Antenna height and radio horizon
A further advantage at VHF and UHF is that the higher the antenna, the more distant the radio horizon.
It is relatively easy to calculate the distance to the visible horizon. This can be calculated geometrically because it is the straight line distance from the observer to the actual horizon.
This can be simplified with an approximation which is perfectly valid for virtually all applications:
d = distance to the horizon (typically in metres)
R = radius of the earth (6378 km, i.e. 6378 x 103 metres)
h = height above ground of the observer, antenna, etc. (metres)
Often for VHF / UHF broadcasting, the radio horizon is often taken to be 4/3 the visible horizon as a result of the bending effect caused by refractive index changes close to the ground. Raising the antenna will considerably increase this, and thereby extend the range of the transmission.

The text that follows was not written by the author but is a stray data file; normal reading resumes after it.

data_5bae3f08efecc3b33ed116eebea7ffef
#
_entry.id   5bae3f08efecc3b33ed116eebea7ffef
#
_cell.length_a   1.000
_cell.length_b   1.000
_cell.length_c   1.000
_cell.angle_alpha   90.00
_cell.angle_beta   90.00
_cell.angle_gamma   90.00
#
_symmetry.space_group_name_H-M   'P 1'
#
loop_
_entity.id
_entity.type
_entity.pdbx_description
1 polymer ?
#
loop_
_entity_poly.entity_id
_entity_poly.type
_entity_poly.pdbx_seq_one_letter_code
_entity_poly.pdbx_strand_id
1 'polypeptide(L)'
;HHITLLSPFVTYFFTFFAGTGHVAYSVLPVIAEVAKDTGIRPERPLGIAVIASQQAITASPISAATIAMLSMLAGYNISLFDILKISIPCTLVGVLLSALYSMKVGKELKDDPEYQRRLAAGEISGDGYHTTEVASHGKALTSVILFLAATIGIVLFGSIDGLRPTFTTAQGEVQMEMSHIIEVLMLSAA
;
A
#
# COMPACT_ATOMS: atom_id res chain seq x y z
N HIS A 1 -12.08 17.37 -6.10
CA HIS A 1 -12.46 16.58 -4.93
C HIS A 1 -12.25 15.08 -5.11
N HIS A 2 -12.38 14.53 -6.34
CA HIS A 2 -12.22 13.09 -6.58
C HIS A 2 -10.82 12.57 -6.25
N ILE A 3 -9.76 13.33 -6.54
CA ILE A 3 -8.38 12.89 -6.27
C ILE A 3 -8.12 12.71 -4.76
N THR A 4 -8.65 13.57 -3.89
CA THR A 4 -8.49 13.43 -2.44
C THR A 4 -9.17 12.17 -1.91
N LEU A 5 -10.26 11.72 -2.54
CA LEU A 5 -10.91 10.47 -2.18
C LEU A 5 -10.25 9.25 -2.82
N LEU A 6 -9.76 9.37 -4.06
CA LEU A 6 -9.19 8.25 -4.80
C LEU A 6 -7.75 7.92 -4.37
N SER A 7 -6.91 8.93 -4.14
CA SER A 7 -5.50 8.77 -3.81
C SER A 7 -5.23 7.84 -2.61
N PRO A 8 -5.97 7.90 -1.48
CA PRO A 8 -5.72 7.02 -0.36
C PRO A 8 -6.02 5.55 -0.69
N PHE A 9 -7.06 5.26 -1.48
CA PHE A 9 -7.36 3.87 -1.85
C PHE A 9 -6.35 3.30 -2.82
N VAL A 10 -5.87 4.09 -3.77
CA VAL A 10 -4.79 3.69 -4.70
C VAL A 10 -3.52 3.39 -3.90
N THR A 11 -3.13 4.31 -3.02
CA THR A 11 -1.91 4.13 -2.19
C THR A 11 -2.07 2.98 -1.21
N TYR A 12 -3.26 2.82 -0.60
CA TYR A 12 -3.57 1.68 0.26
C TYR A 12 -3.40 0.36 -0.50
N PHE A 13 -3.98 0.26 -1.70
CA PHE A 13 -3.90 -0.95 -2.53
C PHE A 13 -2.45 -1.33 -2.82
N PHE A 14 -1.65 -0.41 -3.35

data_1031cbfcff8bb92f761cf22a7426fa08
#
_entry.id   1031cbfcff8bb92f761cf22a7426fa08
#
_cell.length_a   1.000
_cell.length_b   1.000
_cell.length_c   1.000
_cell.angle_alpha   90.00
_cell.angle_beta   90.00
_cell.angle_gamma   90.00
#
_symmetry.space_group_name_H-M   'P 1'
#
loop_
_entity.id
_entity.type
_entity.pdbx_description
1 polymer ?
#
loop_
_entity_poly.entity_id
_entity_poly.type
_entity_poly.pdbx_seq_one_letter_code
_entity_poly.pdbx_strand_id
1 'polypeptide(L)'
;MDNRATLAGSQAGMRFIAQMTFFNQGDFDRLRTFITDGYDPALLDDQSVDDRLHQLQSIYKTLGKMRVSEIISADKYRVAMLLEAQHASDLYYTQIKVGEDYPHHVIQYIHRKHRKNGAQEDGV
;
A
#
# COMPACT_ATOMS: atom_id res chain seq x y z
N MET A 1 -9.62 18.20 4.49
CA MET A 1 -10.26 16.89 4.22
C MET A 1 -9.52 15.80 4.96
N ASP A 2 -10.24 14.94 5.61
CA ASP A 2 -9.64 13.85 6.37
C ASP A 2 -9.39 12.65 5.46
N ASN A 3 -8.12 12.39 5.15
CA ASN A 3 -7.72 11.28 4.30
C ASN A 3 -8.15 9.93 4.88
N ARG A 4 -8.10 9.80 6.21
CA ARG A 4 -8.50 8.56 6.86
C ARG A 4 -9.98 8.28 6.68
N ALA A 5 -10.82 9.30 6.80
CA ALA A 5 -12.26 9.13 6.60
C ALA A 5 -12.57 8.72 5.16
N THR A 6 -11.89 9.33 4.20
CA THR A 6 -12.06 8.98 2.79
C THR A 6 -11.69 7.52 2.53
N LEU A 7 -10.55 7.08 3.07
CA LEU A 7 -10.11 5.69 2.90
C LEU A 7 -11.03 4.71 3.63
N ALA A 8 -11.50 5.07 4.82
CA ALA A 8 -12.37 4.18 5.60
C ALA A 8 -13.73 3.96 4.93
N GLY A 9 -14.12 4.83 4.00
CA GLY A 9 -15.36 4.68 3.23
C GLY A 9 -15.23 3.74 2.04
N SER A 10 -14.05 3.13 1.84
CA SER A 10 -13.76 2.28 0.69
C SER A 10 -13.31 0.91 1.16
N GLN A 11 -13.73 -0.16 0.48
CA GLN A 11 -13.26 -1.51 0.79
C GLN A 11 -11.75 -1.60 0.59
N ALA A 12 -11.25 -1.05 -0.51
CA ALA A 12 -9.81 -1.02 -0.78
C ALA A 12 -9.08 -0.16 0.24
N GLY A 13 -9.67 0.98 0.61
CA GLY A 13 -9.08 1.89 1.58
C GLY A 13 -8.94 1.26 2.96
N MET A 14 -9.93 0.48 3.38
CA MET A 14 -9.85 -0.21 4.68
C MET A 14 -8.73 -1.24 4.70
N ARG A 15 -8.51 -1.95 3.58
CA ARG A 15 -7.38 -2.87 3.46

The height gain, however, needs to be balanced against the feeder loss. At VHF and more so at UHF, the losses in the feeder become considerable, and in some instances may be more than the gain resulting from increased height. It is necessary to make a judgment call on this and obtain the best balance between gain from increased height, and increased loss from increased feeder length.
Obviously using the best feeder possible will make a difference to this.
Antenna height and interference
General RF interference is a growing problem. With many more electrical items creating broadband noise: LED lighting, solar panels, broadband lines, and many more items, RF interference is increasingly becoming a much greater issue.
Also, when antennas are sed for transmitting, it is possible that they may cause interference to other electronic systems. Although EMC legislation in most countries has meant that receiving equipment and other electronic items are much more resilient to incoming RF signals, the very strong signals from transmitters can still cause interference in some instances.
One way to improve the situation for receivers and transmitters is to locate the antenna as high as possible for the given location.